“You know what would clear that skin right up?” Still recovering from the act of heaving her large, soft body into the van, the old woman pauses for breath. “Calendula.” She smoothes out the shawl across her broad shoulders, her cheeks becoming less flushed by the second. “Calendula. Right down at any pharmacy. Good for the complexion.” Coughing slightly from the closeness of the air permeated by the scents of twelve other bodies, she nods to the passenger across from her. The young woman beside me, for whom this sage advice is intended, clutches her purse tighter, but flashes a slight smile that passes for polite acknowledgement. It is rare to hear a stranger’s mundane ramblings in this country. I feel an anxious anticipation for the next inappropriate words that might spill forth from her mouth.
Now fully recovered from her prior exertion, the grandmother turns her attention to the glum driver as he speeds breakneck through an intersection. Several weeks ago, this would have frightened me. This morning, I calmly plan out what I will say to the medics as they pull my body out of the wreck. It’s important to have thought of such details beforehand when operating in a language that is not your mother tongue. Grandmother makes a clucking noise in the back of her throat. Her chin wobbles as she extols the orderly streets of this city during her youth. Angling her neck back she explains to the driver a better route he might take in the future. “Just as fast,” more clucking, “Yes, but safer.” The van driver grunts and exhales more smoke into the fetid air. Clearly suffering from craning her head at such an awkward angle for so long, she settles back comfortably into her seat like a very smug mother cat.
A laugh catches in my throat. I force it to emerge as a quiet cough. Immediately Grandmother’s sharp gaze snaps towards me, lingering on my filthy boots. A look of composed displeasure molds her features, but softens as her eyes roll upwards to my face. Foreigner. I sense her recognition and fiddle with my fraying mitten to avoid meeting her stare. Surely my stop must be coming up? I scratch at the iced window. A small, foggy hole reluctantly forms. Increasingly uncomfortable that she has called my poor bluff, I doggedly watch for the familiar line of buildings to emerge out of the snow. Eventually, their silhouette appears through the grey. Aware that her eyes are still upon me, I call out for the driver to stop; the routine words feel strangely clumsy under her gaze. After making my way through packed-in bodies and bags, I leap for the grimy curb. Turning to pay, Grandmother’s watery eyes find mine. “A young lady,” she says in a firm, quiet voice, “should always have clean boots.” With surprising strength, she slides the door shut and the van speeds away. Faintly puzzled by the unlikely kindness of her remark, I remain teetering on the curb before turning towards the path. Trudging away through the slush, I take care to avoid the especially muddy stretches.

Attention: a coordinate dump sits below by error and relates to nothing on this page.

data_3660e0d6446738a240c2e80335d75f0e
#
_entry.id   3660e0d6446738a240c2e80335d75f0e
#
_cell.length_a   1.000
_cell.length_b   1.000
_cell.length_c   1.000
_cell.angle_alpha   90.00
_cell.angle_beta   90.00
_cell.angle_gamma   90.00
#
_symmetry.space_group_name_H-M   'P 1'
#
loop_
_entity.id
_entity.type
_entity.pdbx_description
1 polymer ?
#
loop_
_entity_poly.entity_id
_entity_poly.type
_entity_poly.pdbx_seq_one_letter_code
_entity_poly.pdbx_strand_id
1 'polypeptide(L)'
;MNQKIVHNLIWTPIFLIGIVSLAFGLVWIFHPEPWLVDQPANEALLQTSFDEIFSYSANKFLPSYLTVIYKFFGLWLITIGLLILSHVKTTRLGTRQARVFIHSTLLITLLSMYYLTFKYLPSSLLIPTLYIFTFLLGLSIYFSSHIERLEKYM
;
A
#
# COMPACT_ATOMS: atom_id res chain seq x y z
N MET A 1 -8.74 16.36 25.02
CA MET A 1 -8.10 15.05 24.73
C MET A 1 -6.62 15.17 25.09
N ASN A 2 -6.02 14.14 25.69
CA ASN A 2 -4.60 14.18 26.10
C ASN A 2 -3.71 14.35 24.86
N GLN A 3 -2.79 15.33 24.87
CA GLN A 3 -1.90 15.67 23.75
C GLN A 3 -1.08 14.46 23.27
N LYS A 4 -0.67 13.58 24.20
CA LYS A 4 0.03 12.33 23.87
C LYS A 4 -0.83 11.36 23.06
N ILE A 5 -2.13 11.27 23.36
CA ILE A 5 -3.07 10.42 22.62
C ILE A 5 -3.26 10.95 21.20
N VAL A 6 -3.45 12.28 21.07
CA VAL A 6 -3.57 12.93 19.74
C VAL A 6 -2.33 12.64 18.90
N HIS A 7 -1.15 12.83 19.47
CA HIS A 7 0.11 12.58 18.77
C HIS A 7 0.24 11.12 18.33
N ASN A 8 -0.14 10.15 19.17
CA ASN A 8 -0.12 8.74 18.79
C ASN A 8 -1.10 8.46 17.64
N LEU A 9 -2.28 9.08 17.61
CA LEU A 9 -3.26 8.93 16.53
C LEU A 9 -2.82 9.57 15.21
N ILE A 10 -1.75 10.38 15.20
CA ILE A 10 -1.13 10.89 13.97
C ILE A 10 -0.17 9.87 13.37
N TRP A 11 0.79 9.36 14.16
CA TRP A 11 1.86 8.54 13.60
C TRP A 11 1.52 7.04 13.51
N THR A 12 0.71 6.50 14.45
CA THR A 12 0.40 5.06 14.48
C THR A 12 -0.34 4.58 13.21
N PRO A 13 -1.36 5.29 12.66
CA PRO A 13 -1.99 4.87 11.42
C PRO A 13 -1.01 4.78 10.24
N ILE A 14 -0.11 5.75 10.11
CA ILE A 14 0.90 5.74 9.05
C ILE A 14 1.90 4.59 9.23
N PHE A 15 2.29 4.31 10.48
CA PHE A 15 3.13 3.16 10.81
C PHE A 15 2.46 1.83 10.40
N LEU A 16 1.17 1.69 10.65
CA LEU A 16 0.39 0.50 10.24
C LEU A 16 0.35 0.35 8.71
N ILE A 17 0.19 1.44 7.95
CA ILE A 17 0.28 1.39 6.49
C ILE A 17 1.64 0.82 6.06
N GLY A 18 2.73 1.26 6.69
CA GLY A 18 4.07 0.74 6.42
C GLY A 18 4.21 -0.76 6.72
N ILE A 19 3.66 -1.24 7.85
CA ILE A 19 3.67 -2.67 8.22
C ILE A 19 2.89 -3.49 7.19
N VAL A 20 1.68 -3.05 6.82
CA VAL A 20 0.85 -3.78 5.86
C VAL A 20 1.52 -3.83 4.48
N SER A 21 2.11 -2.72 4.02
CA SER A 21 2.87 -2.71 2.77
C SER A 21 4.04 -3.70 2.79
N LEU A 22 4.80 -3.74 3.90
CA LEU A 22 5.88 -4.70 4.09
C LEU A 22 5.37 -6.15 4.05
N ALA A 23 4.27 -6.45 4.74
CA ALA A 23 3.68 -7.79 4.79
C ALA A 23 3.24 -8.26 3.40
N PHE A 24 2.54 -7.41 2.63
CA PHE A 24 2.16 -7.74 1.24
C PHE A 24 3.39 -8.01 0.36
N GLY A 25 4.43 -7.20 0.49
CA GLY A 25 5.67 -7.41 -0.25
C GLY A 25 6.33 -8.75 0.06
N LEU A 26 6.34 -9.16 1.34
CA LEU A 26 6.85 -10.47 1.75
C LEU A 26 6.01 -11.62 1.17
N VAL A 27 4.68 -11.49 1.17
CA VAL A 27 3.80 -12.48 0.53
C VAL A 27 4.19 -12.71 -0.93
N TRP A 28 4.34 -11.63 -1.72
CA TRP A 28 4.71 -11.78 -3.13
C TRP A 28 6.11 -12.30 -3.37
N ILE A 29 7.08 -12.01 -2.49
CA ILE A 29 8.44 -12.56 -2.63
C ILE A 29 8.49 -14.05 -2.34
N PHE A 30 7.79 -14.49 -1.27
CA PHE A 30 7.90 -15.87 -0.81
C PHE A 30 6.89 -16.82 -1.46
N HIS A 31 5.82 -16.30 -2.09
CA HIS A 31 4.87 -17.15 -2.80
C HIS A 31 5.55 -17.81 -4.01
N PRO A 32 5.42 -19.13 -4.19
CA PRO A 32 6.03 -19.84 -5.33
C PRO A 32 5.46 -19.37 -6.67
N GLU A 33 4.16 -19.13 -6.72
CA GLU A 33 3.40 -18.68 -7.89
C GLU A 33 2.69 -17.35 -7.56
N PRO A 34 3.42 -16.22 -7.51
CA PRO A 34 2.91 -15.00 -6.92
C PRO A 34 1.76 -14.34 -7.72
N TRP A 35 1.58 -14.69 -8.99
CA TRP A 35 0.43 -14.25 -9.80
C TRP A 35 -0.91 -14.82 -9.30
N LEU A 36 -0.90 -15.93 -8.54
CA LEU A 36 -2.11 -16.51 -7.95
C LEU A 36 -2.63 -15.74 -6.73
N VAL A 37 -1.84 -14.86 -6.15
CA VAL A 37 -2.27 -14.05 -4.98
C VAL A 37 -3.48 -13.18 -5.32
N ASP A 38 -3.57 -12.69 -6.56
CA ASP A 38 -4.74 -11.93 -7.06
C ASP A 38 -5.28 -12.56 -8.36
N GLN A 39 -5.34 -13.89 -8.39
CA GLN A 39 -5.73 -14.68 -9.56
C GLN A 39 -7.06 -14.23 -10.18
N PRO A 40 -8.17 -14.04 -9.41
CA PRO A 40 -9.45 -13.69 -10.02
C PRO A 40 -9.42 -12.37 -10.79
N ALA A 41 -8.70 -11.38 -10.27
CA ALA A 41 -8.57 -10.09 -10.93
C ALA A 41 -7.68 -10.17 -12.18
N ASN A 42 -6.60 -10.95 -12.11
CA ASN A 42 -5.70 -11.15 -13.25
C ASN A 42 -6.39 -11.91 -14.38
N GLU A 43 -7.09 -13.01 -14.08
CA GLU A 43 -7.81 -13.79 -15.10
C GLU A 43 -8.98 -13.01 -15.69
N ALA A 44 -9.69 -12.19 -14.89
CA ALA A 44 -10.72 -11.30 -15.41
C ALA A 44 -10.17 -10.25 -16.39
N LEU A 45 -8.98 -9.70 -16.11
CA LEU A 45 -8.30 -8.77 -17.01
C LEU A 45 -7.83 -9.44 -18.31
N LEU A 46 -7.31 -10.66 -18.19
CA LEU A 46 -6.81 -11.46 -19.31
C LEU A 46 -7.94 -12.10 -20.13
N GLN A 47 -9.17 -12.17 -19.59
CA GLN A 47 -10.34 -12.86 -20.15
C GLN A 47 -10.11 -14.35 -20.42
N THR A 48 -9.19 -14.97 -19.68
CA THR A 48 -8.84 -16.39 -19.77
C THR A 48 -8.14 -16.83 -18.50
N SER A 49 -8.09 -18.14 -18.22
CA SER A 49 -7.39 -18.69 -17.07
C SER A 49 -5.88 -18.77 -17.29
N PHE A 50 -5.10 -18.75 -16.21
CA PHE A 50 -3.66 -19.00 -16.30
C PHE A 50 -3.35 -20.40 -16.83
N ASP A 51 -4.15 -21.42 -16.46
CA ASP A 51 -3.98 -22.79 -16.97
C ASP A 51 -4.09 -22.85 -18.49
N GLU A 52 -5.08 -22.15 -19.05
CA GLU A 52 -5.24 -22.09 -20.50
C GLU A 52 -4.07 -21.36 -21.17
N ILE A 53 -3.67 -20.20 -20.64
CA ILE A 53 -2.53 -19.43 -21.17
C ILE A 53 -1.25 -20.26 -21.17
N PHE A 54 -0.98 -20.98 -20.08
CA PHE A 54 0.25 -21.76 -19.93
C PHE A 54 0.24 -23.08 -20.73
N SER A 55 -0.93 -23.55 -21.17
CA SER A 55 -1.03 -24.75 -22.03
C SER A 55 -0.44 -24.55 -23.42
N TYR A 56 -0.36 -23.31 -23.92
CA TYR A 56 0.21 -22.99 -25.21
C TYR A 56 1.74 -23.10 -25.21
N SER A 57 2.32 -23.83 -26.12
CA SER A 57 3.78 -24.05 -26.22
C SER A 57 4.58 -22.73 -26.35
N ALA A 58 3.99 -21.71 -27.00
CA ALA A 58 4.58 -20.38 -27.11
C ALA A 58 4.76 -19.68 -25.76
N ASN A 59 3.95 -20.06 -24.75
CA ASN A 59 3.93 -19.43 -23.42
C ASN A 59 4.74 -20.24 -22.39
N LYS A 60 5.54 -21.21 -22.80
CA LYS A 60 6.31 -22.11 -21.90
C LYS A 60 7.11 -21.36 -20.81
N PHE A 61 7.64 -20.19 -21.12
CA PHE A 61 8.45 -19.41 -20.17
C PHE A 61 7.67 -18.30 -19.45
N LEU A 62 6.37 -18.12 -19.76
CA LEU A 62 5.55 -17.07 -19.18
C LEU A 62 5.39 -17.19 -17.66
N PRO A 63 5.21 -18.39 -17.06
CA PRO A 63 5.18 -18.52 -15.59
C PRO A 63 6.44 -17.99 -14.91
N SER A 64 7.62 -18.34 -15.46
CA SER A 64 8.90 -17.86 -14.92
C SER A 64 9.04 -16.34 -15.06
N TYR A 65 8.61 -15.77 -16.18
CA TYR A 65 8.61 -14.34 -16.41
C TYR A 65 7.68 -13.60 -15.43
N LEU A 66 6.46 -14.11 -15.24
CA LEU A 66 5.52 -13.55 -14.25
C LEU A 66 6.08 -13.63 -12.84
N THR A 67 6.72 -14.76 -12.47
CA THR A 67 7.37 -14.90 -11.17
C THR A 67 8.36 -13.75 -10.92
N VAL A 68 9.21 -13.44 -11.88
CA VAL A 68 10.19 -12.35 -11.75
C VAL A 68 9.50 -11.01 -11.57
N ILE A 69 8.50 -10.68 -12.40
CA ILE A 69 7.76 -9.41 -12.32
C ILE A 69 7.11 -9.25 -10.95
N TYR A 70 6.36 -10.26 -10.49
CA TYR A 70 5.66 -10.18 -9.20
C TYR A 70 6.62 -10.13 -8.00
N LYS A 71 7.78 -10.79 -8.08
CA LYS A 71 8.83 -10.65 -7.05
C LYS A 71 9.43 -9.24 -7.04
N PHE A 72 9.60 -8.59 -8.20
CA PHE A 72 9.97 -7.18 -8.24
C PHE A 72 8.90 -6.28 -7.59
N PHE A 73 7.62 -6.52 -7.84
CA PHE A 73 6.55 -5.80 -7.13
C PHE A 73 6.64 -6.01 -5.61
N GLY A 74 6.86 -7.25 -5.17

From Aleph 8